Ask no questions and hear no lies?
Conducting qualification checks on potential employees is crucial not only for businesses, but also for the people they serve. This is the view of Ina van der Merwe, director and CEO of a South African background-screening service provider, Managed Integrity Evaluation (MIE).
MIE works with the Southern African Fraud Prevention Service (SAFPS) to combat fraud by populating its database of individuals who have committed a relevant offence – primarily those who have committed qualification fraud.
This information is shared with member organisations and – in turn – provides South African businesses with a means to protect themselves. Between the beginning of 2014 and August 2015, MIE listed 3 389 people on the database.
“Not only is it possible that businesses will have to incur costs and risks should an employee omit or supply untruthful or incorrect information, but if they do not carry out qualification checks, there could be repercussions for the health and wealth of members of the public,” says Van der Merwe.
The South African Nursing Council (SANC), which is entrusted to set and maintain standards of nursing education and practice in South Africa, requires that all nurses in the country re-register annually. MIE verifies that nurses are registered with SANC; it has conducted 9 780 authentications to date. “If a nurse is not qualified, it puts at risk the institution for which they work and, more importantly, the patients in their care,” says Van der Merwe.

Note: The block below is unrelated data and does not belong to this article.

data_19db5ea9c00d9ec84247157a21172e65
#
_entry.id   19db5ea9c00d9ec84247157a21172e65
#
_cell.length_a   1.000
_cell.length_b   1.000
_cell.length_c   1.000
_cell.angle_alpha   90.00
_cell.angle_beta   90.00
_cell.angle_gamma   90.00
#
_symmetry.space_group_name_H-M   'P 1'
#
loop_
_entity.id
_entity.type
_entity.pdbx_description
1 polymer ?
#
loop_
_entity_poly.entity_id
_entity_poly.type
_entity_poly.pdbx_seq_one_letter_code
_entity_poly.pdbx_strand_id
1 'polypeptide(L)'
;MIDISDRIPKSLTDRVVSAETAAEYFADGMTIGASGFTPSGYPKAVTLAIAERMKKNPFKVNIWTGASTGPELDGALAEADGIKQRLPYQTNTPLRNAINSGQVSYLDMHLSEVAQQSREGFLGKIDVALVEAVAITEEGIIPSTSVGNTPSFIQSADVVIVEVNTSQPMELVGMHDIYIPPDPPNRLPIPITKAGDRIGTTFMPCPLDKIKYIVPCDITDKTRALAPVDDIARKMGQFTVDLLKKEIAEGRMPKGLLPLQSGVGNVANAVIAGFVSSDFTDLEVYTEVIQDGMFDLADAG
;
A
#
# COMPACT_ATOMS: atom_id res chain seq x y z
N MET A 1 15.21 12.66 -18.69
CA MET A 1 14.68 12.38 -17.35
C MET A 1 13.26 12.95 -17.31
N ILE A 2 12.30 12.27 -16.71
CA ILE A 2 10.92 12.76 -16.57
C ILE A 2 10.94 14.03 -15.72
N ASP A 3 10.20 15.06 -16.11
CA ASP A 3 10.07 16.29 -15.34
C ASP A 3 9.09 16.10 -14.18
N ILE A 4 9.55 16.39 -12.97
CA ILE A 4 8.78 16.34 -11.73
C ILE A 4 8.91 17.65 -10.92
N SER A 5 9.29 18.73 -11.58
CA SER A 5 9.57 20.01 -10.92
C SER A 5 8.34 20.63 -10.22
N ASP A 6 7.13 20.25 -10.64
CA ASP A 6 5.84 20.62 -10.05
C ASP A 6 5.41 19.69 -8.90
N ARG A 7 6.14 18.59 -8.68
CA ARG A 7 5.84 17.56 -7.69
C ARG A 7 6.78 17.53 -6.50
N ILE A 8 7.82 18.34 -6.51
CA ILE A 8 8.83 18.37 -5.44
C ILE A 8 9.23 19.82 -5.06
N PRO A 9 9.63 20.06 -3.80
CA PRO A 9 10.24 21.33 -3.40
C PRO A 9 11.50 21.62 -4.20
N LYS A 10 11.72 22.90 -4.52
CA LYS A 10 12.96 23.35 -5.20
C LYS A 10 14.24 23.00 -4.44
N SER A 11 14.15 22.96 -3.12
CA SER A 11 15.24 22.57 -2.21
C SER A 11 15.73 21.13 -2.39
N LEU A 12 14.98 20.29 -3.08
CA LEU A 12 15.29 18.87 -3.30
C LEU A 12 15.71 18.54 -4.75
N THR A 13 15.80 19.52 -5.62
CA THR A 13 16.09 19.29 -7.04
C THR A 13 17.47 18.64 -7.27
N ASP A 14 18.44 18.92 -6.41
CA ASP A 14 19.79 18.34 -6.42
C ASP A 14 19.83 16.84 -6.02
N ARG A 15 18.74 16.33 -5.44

Within the South African insurance services industry, candidates need to be qualified and to comply with the Financial Advisory and Intermediary Services (FAIS) Act in order to offer advice on and sell various products and services to the public. In addition to conducting checks on candidates to establish DoFA (Date of First Appointment) and their completion of regulatory exams, MIE ascertains whether or not candidates are FAIS-compliant.
Van der Merwe points out: “Having unqualified people selling insurance products and providing advice can have major financial implications for both businesses and their customers. An example of this would be the sale of a pension fund. If this money is not advised upon and managed by an expert, retirees could risk not having enough, or any, money to live off when they stop working. The company that hired the unqualified employee would also be held liable for this and may therefore be responsible for additional legal and pay-out costs.”
She continues: “As a candidate’s FAIS-compliance status can also change at any time and for any reason, we urge companies to regularly check their credentials.” Since 2014, MIE has checked over 30 000 people for FAIS compliancy.
Van der Merwe concludes: “South African businesses and the South African public deserve to have peace of mind knowing that a high calibre individual has been appointed with qualifications relevant to the position which they fill.”